Homily: A time to break the silence


All that is necessary for the triumph of evil is that good men do nothing. – Edmund Burke

Today in the Christian calendar is the First Sunday in Lent. The Christian Church is speaking about sin, about repentance, about reconciliation. But this is based on the earlier legacy of the prophetic Jewish voice. In the story of the flood, we see a god who feels for man, who regrets, grieves and remembers, and who will set his bow in the clouds to remember. In the words of Rabbi Abraham Joshua Heschel, who presented the Judaism and World Peace Award to Dr. Martin Luther King, Jr. on December 7, 1965, “Prophecy is the voice that God has lent to the silent agony, a voice to the plundered poor, to the profane riches of the world. It is a form of living, a crossing point of God and man. God is raging in the prophet’s words.”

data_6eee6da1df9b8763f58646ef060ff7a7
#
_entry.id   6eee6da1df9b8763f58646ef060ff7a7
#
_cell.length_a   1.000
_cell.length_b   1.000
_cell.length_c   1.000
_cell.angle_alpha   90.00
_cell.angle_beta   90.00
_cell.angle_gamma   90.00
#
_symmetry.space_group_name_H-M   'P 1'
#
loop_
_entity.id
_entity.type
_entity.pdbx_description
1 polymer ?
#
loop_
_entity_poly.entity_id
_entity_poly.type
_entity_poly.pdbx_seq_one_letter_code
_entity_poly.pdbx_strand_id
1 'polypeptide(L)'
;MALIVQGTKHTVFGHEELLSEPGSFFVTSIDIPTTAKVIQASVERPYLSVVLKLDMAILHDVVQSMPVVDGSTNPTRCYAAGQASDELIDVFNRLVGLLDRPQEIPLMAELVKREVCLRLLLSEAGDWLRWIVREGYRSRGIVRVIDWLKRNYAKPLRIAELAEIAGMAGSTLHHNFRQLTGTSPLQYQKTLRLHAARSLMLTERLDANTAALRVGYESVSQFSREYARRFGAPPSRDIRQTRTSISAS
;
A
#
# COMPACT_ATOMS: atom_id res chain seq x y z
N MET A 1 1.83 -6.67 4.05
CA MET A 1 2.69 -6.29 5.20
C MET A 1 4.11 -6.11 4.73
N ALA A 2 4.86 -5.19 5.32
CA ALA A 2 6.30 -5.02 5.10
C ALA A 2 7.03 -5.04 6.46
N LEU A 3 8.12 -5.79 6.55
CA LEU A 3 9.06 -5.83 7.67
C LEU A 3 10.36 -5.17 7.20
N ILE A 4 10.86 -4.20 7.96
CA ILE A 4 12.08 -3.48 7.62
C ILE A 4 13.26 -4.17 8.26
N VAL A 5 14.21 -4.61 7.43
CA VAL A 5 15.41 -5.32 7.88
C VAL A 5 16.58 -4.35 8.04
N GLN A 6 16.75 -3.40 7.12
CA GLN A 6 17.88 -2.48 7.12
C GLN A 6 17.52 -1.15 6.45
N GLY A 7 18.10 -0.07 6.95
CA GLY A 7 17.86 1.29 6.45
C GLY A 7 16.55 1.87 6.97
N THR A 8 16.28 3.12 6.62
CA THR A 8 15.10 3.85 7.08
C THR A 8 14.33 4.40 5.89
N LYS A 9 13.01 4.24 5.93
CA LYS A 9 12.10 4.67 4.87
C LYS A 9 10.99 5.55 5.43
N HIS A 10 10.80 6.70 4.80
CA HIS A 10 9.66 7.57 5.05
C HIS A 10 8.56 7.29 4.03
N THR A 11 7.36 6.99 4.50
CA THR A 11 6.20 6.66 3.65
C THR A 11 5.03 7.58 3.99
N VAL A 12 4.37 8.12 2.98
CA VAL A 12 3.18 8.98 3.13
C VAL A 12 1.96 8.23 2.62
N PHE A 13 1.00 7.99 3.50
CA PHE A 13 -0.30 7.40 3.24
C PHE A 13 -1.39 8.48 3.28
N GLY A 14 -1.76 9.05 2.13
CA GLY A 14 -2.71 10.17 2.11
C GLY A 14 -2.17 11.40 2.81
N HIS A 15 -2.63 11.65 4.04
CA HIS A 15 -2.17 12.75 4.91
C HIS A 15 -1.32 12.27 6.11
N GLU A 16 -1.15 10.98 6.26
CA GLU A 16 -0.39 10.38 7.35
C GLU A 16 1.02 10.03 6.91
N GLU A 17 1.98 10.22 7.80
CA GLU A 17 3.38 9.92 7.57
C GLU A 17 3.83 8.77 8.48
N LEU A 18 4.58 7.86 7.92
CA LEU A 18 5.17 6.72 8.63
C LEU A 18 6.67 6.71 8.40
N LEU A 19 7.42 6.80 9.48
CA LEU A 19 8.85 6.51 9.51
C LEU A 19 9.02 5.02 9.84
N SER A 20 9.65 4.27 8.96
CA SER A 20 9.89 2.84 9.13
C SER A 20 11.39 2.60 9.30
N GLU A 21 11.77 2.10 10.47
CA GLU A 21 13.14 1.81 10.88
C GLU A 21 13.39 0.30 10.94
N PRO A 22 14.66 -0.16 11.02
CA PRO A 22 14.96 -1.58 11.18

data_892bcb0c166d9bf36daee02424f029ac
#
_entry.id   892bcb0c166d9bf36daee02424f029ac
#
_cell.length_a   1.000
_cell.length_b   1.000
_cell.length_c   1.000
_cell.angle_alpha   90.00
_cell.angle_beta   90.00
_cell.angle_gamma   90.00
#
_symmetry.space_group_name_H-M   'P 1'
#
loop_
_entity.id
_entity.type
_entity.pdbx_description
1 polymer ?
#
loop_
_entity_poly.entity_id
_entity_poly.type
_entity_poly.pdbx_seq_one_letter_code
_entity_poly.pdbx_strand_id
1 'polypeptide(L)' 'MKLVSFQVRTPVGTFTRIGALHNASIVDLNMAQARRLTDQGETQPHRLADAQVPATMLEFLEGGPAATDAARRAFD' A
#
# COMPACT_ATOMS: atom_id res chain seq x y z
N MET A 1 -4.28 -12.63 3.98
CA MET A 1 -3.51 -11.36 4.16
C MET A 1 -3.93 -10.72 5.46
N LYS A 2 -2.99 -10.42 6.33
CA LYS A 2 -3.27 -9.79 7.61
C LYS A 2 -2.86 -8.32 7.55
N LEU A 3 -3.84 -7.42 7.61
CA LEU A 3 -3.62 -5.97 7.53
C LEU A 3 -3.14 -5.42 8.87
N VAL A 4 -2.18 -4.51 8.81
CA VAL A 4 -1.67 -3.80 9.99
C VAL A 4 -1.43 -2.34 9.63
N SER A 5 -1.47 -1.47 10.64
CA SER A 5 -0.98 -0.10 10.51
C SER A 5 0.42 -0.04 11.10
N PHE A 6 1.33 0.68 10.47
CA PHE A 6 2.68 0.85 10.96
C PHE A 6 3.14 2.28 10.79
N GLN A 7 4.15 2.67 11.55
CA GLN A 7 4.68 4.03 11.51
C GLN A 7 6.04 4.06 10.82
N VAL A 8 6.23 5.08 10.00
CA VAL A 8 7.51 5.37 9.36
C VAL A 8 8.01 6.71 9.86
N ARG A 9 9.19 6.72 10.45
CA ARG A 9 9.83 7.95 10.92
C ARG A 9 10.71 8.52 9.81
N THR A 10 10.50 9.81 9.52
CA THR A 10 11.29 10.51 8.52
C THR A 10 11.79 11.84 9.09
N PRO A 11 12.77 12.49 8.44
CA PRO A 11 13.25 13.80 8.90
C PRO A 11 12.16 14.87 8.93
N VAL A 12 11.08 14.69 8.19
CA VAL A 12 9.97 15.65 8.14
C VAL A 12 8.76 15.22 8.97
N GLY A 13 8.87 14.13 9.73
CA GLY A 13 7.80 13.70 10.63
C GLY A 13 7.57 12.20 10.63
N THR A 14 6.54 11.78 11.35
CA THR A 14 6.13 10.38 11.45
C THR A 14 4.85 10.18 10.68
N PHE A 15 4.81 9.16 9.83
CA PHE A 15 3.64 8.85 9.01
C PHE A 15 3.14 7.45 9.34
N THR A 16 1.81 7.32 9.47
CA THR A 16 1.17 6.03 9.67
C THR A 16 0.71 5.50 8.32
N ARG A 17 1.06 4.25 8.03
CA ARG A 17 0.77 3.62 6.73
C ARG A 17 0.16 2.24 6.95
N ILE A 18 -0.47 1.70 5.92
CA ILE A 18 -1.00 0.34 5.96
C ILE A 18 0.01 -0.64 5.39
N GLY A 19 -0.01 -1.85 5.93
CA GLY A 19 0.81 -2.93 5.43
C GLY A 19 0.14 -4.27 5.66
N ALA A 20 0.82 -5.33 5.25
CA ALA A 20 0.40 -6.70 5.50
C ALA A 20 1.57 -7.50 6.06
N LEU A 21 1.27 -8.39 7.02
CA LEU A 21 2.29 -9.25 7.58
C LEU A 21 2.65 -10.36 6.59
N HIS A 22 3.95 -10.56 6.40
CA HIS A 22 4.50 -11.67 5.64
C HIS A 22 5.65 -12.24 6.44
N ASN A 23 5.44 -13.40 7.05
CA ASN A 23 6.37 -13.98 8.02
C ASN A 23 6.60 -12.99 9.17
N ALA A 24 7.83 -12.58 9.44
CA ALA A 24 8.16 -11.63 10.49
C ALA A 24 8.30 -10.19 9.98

In a recent board meeting of a wonderful NGO on whose board I sit, we talked about the recent celebration of the anniversary of Dr. Martin Luther King, Jr., who would have been 86 years old this past January 15th, and in whose honor we have been holding, for many years, an interfaith celebration in which we march around the City of Hayward and then gather to read excerpts from his writings, his speeches, his sermons. Because we are living in violent times, as he lived in violent times, there was a discussion about whether the event could have had a more thematic content, in light of the campaign that indeed, Black Lives Matter, and the comment was made that this celebration was not meant to be political.